This is the first of two posts on conflicts of interest of the appearance of them among 2011 National Book Awards judges. The second will deal with the fiction and nonfiction juries.
By Janice Harayda
You might think the National Book Awards couldn’t look worse than they did last month when their sponsor shortlisted the wrong book and, instead of taking full responsibility for the error, pressured the erroneously named finalist to drop out. But that acidic fruit may not hang lower on the tree of ethics than an apparent conflict of interest on the poetry jury that casts a shadow over the prize ceremony to be held Wednesday.
Each National Book Awards jury normally has five judges, including one who serves as the panel chair. This year the poetry jury has as its chair Elizabeth Alexander, a Yale professor who is also one of 20 faculty members at the Cave Canem writers’ program, according to the website for the organization. Two of the five finalists are among Alexander’s 19 colleagues on the Cave Canem faculty, the site says: Nikky Finney and Yusef Komunyakaa (with whom she also shares the title of honorary director of the program).
Were 40 percent of the year’s best poetry books written by people who teach with the panel chair? It’s possible: Phillips was a finalist for a National Book Critics Circle Award and Komunyakaa won Pulitzer Prize, and Finney, if less honored, is widely respected. And you might think that Alexander alone couldn’t have pulled her two colleagues onto the shortlist, given that the award has five judges. The truth is that she could have done it if the other four judges split 2–2 over a finalist and she cast the swing vote.
Many awards programs have a clear policies for handling apparent conflicts like Alexander’s, often posted on their websites: They require such judges to abstain from the discussing or voting for the winner or both. The National Book Foundation, the sponsor of the awards, doesn’t post its policy. And statements by its staff suggest that its way of dealing with conflicts is more subjective and less comprehensive than that of other major literary prize-givers. The foundation “forbids anyone that has a blood family, current business or romantic relationship” from judging the finalists, its executive director told Motoko Rich of the New York Times.
Is it a “business relationship” if you serve on a faculty with 19 others? You might think so. And Alexander may have recused herself from judging her colleagues. But that would leave the award, in effect, with only four judges, because she couldn’t judge most of the candidates. At the same time, her failure to recuse herself would lead to a worse situation: It would taint the 2011 prize and do further harm to the reputation of a foundation lowered by its tawdry handling of the young-people’s-literature prize.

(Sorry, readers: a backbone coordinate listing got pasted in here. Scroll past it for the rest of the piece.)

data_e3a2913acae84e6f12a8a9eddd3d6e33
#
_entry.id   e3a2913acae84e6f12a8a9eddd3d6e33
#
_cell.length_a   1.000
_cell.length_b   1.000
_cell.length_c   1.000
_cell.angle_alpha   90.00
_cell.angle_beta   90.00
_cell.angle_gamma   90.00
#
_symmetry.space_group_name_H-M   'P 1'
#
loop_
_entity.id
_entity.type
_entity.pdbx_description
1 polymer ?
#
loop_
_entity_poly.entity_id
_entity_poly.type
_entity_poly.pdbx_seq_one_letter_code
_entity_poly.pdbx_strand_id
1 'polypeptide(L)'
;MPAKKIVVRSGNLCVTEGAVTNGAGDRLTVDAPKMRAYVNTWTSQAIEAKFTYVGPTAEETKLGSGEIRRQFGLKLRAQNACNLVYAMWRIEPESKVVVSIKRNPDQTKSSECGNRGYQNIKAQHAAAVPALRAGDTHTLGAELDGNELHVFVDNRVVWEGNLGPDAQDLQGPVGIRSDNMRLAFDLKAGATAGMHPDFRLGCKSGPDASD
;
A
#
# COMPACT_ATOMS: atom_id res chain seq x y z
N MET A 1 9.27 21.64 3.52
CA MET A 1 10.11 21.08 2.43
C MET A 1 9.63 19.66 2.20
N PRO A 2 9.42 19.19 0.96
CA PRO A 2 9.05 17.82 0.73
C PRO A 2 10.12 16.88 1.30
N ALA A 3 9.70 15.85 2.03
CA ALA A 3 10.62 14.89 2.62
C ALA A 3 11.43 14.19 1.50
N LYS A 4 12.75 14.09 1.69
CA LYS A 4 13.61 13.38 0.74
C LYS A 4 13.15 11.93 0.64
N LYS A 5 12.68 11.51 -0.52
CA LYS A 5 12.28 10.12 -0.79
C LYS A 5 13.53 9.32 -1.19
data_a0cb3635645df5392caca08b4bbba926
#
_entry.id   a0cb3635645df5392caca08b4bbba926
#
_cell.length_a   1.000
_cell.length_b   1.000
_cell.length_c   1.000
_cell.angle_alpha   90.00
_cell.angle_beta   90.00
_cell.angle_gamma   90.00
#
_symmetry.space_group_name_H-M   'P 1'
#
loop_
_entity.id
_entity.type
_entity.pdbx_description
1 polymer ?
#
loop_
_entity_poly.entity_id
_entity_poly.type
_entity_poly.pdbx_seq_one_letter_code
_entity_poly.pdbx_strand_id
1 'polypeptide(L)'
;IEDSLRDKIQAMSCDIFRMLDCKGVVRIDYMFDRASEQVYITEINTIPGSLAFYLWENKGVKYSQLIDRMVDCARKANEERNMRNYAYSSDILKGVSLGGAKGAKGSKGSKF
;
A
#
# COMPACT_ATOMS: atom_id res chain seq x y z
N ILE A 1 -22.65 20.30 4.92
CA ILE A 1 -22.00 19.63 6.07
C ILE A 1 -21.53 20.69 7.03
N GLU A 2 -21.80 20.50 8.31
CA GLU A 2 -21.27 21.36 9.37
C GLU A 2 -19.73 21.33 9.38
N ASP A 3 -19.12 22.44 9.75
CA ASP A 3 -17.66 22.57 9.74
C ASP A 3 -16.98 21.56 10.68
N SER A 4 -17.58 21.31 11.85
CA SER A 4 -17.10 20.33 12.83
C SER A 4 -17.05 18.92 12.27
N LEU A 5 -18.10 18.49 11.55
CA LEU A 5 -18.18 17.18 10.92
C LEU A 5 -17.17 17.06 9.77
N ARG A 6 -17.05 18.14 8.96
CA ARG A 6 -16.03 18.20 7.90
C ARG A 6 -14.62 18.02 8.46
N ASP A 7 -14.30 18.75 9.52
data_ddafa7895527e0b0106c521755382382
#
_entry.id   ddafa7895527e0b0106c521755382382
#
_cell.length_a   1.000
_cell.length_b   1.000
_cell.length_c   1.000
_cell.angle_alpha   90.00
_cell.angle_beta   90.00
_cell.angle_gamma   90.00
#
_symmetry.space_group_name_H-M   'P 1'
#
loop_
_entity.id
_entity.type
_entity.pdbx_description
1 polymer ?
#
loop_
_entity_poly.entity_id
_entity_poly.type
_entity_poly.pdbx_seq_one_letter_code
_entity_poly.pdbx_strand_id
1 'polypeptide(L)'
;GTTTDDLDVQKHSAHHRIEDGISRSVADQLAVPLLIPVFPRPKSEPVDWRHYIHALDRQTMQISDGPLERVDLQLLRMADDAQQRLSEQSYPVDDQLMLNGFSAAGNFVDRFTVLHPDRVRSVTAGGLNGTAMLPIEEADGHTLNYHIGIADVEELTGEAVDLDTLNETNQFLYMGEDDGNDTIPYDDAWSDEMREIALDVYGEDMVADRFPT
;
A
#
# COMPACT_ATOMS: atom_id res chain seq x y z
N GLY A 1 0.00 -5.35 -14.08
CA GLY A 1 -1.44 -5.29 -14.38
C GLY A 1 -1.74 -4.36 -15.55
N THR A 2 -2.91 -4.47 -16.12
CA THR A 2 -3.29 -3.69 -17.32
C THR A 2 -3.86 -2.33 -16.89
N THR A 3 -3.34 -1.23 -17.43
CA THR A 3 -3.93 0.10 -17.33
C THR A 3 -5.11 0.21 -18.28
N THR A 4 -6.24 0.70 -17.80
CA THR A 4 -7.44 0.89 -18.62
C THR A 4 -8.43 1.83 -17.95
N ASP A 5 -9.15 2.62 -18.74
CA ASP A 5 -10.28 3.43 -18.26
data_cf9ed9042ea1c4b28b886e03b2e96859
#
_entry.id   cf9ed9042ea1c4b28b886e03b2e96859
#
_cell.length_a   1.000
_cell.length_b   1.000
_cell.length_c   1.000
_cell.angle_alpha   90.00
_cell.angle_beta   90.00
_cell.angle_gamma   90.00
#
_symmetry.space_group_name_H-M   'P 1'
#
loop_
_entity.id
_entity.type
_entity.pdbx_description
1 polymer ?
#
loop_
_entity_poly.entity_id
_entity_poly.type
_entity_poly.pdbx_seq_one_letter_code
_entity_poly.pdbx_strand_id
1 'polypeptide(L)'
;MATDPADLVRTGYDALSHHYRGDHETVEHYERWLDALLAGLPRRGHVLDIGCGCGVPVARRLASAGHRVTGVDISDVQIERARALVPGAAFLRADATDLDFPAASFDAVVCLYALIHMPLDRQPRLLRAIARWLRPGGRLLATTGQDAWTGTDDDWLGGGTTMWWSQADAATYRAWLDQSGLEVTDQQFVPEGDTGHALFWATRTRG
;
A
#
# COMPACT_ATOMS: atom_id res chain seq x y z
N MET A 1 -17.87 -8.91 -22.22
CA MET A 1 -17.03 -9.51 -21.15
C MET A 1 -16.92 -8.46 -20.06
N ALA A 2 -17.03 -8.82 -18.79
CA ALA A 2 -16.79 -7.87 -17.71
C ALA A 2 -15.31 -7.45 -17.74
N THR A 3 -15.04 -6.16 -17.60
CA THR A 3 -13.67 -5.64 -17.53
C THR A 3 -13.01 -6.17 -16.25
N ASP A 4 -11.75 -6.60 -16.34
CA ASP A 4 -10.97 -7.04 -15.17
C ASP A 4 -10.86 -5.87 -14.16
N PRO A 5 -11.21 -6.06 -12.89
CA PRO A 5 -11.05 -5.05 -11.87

No matter what happens Wednesday, the obvious management failures by the sponsor have the damaged the credibility of the National Book Awards. This year has brought new books from former poet laureate Robert Pinsky, Pulitzer Prize winner Rae Armantrout, National Book Award winners Robert Bly and Charles Wright, and other acclaimed poets passed over by the jury that chose two faculty members who teach with its chair in a relatively small program.
The problem with all of this does not involve the integrity of Alexander or her colleagues at Cave Canem. Nor does it relate to whether she can be an “objective” jury member. Every literary-awards judge brings tastes and biases to his or her task. The issue is that a shortlist long on people Alexander teaches with raises questions of fairness to the other finalists and to all the worthy poets snubbed by her panel. If one of Alexander’s colleagues wins, how will the losers and nonstarters know that her support didn’t make the difference that deprived them of the most coveted honors in American literature?
[Note: This post has been updated. An earlier version listed Carl Phillips as a third National Book Awards poetry finalist who serves on the Cave Canem faculty with jury chair Elizabeth Alexander. Phillips says his time as a teacher at Cave Canem has never overlapped with that of Alexander, although the website for the writing program lists them both as faculty members.]
Janice Harayda is an award-winning critic who has been book editor of the Plain Dealer in Cleveland and vice-president for awards of the National Book Critics Circle. You may also want to read her post on why the National Book Awards are broken and 7 ways to fix them, which deals with the uproar after the botched young-people’s-literature nomination.
You can follow Jan (@janiceharayda) on Twitter, where she has posted further comments on the National Book Awards, by clicking on the “Follow” button in the right sidebar.
© 2011 Janice Harayda. All rights reserved.